Tuesday 24 May 2022

The Shadow Whose Prey the Hunter Becomes review

Originally staged in 2019, Back to Back Theatre's The Shadow Whose Prey the Hunter Becomes returned for a two night season in which we witness a group of people with disabilities setting up for a public meeting in a town hall. While we are not quite sure what the meeting is about, it eventually shines a light on all of us with regards to the society we want to be part of.

With over 15 years of experience with Back to Back and having co-authored the work, Sarah Mainwaring and Scott Price are joined on stage by fellow performer Chris Hansen. The three share a natural and organic energy flowing between them. Their engagement with the audience constantly changes from humorous and light-hearted to authoritative and knowing, making it difficult to prepare ourselves for what's to come and generating an air of uncertainty for everyone present.

This is amplified by Andrew Livingston's lighting design, which at times includes having the entire theatre lit up where the audience can be seen by the performers and raising the question of who is performing for who? Can we simply ignore the issues being discussed when we are being watched? Lachlan Carrick's sound design moves between relaxing lounge music to settle into your chair with and palpitating beats to convey a sense of urgency, giving the audience the opportunity to really comprehend the gravity of the conversation we are hearing.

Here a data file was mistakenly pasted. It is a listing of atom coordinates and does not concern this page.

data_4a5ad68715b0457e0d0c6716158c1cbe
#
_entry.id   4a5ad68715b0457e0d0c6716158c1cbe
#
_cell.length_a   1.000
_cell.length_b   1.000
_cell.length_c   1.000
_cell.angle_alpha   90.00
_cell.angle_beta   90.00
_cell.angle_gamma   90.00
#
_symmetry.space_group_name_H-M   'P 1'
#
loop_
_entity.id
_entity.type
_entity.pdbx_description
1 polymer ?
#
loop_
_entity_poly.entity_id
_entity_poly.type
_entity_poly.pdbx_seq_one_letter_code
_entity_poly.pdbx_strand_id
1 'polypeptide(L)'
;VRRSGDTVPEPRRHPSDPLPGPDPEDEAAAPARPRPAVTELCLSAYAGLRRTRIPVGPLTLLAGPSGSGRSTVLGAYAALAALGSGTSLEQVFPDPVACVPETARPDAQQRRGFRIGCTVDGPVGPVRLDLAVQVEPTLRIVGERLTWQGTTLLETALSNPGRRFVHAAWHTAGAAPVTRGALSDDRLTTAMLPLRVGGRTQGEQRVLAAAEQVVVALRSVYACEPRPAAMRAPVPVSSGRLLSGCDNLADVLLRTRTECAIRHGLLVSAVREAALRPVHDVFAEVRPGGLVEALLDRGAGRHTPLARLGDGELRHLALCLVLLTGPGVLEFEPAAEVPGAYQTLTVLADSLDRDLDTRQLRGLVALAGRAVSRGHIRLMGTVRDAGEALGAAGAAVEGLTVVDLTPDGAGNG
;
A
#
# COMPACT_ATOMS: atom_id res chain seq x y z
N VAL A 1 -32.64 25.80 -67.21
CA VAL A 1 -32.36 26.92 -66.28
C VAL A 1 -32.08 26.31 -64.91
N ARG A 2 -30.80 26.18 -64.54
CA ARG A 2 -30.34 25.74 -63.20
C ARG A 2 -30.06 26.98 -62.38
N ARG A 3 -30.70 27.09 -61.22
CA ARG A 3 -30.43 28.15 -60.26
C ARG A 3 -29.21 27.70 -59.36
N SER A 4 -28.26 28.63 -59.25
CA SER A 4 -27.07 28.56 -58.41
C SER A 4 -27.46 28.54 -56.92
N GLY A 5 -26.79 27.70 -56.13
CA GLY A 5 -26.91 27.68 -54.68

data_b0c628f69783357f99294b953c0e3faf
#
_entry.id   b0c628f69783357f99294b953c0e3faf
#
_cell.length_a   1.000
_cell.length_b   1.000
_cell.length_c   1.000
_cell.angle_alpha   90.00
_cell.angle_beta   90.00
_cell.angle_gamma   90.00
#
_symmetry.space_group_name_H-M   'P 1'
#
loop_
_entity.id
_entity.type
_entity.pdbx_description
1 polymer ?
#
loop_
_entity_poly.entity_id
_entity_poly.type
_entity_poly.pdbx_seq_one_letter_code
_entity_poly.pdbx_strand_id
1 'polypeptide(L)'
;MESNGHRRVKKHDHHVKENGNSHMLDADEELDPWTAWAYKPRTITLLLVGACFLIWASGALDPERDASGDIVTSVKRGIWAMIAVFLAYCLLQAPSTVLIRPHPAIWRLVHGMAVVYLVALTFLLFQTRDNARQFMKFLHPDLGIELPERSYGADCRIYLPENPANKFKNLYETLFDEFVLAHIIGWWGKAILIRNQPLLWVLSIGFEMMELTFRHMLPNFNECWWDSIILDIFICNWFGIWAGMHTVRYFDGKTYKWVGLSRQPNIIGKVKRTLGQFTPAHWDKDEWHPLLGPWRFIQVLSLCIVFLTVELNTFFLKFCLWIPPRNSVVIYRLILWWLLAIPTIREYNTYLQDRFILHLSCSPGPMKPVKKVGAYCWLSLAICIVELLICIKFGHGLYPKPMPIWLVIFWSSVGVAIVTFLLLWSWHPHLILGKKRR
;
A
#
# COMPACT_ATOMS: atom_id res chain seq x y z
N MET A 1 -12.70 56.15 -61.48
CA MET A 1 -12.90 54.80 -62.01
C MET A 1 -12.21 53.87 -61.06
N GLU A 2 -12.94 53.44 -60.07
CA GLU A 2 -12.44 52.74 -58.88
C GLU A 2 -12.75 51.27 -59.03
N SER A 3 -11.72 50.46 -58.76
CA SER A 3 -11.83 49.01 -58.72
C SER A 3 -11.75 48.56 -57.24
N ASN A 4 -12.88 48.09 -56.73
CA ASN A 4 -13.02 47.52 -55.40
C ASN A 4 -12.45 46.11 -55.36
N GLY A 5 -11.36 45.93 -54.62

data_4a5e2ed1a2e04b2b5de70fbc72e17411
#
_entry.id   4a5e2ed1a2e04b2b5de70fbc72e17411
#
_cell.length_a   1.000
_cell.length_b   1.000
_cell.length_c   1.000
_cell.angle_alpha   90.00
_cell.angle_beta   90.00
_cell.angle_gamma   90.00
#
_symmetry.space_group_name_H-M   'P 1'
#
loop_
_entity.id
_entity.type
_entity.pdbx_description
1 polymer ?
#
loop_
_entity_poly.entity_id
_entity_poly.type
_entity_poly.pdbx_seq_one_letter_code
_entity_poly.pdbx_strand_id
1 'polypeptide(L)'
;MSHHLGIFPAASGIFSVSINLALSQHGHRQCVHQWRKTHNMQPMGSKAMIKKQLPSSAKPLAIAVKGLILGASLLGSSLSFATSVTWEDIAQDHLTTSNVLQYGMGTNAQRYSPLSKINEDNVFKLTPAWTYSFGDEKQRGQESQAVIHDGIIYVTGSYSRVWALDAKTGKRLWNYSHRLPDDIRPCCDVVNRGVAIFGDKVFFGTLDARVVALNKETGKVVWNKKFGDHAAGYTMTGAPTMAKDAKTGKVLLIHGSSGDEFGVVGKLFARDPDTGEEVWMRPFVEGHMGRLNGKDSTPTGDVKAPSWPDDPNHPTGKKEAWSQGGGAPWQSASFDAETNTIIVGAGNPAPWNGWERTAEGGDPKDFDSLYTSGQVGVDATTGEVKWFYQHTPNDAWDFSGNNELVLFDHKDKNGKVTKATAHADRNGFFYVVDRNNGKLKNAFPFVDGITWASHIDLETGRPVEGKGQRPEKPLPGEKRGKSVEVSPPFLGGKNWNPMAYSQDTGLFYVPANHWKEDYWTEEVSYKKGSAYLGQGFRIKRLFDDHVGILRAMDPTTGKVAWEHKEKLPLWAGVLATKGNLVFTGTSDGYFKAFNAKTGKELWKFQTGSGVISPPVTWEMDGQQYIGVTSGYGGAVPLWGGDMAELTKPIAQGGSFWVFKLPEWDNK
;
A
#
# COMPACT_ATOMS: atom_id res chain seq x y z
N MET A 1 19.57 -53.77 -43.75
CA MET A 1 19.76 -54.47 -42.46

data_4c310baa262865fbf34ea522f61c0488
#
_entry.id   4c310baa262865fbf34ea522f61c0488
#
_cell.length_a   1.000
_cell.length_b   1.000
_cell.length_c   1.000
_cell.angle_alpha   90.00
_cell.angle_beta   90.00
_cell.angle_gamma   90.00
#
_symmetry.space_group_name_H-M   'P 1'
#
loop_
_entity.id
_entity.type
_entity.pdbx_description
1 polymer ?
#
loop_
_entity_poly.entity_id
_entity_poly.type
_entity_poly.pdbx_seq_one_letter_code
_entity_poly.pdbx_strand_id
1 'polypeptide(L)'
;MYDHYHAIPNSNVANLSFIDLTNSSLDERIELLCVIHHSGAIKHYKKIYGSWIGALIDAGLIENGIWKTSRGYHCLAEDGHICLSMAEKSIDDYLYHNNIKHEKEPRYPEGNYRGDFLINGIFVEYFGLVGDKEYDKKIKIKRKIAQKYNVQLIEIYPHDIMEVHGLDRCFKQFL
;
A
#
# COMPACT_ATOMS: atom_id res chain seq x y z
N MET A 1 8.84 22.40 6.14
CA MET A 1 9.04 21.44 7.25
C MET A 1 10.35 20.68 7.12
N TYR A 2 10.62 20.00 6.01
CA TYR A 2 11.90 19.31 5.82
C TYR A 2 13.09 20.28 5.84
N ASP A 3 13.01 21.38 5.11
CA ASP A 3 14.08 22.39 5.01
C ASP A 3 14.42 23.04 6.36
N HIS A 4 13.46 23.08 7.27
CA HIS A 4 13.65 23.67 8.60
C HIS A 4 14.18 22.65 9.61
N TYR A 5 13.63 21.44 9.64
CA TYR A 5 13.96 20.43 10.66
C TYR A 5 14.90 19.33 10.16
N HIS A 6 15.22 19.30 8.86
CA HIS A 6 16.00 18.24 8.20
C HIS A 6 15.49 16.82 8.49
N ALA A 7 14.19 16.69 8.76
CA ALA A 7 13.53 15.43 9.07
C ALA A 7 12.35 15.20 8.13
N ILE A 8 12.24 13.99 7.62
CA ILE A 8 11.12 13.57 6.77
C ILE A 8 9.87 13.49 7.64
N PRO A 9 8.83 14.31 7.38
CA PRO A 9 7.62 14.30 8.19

The trio cover a variety of topics, from Kevin Spacey's sexual assault charges to whether they identify as disabled to etiquette about when one should and shouldn't touch themselves. While this permits for numerous matters to be shared, it does not allow for anything to be fleshed out. The few times differing opinions or clashing thoughts occur, they are glazed over and quickly put aside. It would have been interesting to see what happens when we go deeper with some of these more pressing ideas.

As director, Bruce Gladwin's vision for The Shadow Whose Prey the Hunter Becomes gives the audience the opportunity to reflect critically on themselves without accusations or aggression. Beneath the bright lights of the theatre, we are asked to acknowledge the downfall of society and what we - as a collective - should be doing about it. 

The Shadow Whose Prey the Hunter Becomes was performed at Monash University Performing Arts Centre on 19 and 20 May.

No comments:

Post a Comment